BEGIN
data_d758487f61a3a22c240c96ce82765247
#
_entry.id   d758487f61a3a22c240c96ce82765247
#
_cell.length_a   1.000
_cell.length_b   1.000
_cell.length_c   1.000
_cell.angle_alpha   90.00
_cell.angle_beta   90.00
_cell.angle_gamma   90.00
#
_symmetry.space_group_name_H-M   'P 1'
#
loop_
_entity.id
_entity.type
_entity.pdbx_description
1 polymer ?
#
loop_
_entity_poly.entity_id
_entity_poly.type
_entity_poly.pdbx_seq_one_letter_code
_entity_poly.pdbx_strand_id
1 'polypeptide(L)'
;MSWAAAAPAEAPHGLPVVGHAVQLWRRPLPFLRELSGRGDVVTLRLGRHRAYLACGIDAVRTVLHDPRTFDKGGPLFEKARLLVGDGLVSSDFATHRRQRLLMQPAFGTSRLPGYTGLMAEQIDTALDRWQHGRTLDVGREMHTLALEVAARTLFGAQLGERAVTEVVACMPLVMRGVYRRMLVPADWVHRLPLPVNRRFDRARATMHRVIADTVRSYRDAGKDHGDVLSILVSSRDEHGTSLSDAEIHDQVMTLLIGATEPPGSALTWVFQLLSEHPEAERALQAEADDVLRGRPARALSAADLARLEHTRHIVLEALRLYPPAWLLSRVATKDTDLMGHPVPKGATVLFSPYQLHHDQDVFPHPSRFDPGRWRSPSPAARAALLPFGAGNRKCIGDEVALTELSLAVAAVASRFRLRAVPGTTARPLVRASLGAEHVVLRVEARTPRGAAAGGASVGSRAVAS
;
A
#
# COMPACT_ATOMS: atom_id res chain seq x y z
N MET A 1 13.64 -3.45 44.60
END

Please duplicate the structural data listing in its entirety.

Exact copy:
data_d758487f61a3a22c240c96ce82765247
#
_entry.id   d758487f61a3a22c240c96ce82765247
#
_cell.length_a   1.000
_cell.length_b   1.000
_cell.length_c   1.000
_cell.angle_alpha   90.00
_cell.angle_beta   90.00
_cell.angle_gamma   90.00
#
_symmetry.space_group_name_H-M   'P 1'
#
loop_
_entity.id
_entity.type
_entity.pdbx_description
1 polymer ?
#
loop_
_entity_poly.entity_id
_entity_poly.type
_entity_poly.pdbx_seq_one_letter_code
_entity_poly.pdbx_strand_id
1 'polypeptide(L)'
;MSWAAAAPAEAPHGLPVVGHAVQLWRRPLPFLRELSGRGDVVTLRLGRHRAYLACGIDAVRTVLHDPRTFDKGGPLFEKARLLVGDGLVSSDFATHRRQRLLMQPAFGTSRLPGYTGLMAEQIDTALDRWQHGRTLDVGREMHTLALEVAARTLFGAQLGERAVTEVVACMPLVMRGVYRRMLVPADWVHRLPLPVNRRFDRARATMHRVIADTVRSYRDAGKDHGDVLSILVSSRDEHGTSLSDAEIHDQVMTLLIGATEPPGSALTWVFQLLSEHPEAERALQAEADDVLRGRPARALSAADLARLEHTRHIVLEALRLYPPAWLLSRVATKDTDLMGHPVPKGATVLFSPYQLHHDQDVFPHPSRFDPGRWRSPSPAARAALLPFGAGNRKCIGDEVALTELSLAVAAVASRFRLRAVPGTTARPLVRASLGAEHVVLRVEARTPRGAAAGGASVGSRAVAS
;
A
#
# COMPACT_ATOMS: atom_id res chain seq x y z
N MET A 1 13.64 -3.45 44.60